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What is a Microbiologist?

By Garry Crystal
Updated Mar 02, 2024
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A microbiologist is a scientist who studies organisms called microbes, which can take the form of bacteria, viruses, or fungi. This person is trained to study these microbes in depth. He or she must be familiar with the microbes' environments, how they live, and the effect they have on the world around them.

As microbes are diverse, microbiologists tend to have their own specific area of study, often focused on a specific type of microbe. Those who study only bacteria are called bacteriologists, for example, while those who study viruses are known as virologists.

One of the main research aims of these professionals is to find out how microbes affect the world around them. Certain types of microbes are harmful to humans, and a microbiologist may study the reasons for this, along with ways to prevent infection in humans. An immunologist studies how the body defends itself against certain microbes.

Throughout history, many fatal diseases have been eradicated thanks to the help of these experts. By learning how microbes live, reproduce, and attack humans, it is easier to stop them. Many microbes are capable of causing new diseases, as the environment is constantly changing. Epidemiologists are trained to study outbreaks of disease and to determine their causes and how they can be prevented in the future.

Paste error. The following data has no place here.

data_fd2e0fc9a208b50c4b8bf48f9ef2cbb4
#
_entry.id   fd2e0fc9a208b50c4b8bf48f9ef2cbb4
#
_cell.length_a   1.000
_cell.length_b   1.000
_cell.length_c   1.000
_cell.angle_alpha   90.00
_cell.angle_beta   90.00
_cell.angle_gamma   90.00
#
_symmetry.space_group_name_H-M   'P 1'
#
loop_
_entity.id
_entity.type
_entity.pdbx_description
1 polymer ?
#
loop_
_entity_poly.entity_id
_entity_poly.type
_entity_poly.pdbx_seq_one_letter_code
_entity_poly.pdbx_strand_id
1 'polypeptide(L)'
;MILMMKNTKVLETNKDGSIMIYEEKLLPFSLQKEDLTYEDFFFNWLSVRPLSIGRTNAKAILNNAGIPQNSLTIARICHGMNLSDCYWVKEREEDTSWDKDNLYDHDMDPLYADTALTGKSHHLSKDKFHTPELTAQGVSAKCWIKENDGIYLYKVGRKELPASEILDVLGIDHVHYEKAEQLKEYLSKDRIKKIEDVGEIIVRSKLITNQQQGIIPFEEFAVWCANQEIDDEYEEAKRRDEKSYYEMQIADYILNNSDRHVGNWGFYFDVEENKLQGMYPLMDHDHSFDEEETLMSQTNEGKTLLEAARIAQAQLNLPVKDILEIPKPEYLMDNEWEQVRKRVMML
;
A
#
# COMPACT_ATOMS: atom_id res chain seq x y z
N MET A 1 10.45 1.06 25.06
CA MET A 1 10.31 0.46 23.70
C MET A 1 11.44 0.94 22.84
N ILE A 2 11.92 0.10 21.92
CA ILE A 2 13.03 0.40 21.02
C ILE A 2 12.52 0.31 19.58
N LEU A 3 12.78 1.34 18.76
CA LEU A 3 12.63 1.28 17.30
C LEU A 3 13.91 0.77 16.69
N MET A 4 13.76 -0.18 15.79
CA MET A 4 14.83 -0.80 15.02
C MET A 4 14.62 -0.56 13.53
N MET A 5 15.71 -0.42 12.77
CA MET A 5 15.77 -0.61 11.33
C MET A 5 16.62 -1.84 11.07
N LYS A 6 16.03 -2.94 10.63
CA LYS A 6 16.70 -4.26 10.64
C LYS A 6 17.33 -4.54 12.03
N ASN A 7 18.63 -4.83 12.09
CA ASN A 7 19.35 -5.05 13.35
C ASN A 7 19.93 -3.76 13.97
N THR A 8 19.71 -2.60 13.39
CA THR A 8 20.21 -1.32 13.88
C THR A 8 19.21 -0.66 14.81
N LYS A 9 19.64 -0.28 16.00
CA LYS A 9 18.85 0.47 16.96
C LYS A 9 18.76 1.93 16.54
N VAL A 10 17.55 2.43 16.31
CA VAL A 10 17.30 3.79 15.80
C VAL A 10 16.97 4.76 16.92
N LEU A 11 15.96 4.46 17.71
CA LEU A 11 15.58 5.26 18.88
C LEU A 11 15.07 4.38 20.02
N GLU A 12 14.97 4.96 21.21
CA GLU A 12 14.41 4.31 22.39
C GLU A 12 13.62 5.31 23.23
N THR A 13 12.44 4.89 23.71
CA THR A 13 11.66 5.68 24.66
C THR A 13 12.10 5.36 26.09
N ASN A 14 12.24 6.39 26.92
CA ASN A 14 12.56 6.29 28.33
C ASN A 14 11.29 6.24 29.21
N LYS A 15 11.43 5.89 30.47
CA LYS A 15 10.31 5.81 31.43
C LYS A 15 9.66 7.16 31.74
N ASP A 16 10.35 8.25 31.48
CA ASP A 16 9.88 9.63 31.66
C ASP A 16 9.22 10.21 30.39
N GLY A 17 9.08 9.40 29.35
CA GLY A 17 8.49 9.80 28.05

The microbiologist is mainly based in the laboratory, where he or she may work in many specialized areas. These individuals can be concerned with medicine, healthcare, agriculture, or the food industry. The military also employs them as well, although biological warfare development and defense is a controversial field employed by many governments around the world.

The day-to-day work in this field is often varied, and a wide variety of tests are used when researching microbes. As well as testing pure culture samples, the microbiologist must also work with highly sophisticated computer software when undertaking research. This software is used to track the development of the microbes and to calculate and theorize on the growth and development of specific microbes in the environment.

Microbiology is a very important branch of science. People who work in the field test the food that people eat and makes the medicine they take when ill. They help prevent nations from being wiped out by disease and make sure that washing powder is safe for human skin. It takes years of dedicated training to become a microbiologist, and up-to-date research and learning are essential. Governments spend billions of dollars each year to ensure that their vital microbiology divisions are second to none.

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Discussion Comments
By Alchemy — On Sep 17, 2010

@ Sputnik- A microbiologist career almost always requires that one have at least a Master’s degree to work in the field. The same goes for all other specialized fields of biology. Most Bachelor's programs will only include biology, and some of the broader areas of the science like botany, ecology, or zoology. A bachelor’s degree will not get a person much further than the title of research assistant, and finding meaningful work in the field may prove to be hard.

Even with a Master's degree, a microbiologist will not be able to do independent research. A microbiologist with a Master's can find work as a research assistant, but to be an independent researcher, a PhD is necessary. Microbiology is such a specialized and technical field that one must be committed to the field for the long haul to be successful.

By sputnik — On May 24, 2008

To prepare for a microbiology profession, one needs to complete a Bachelor of Science degree in Microbiology. Working in a laboratory for hands on experience is also very beneficial.

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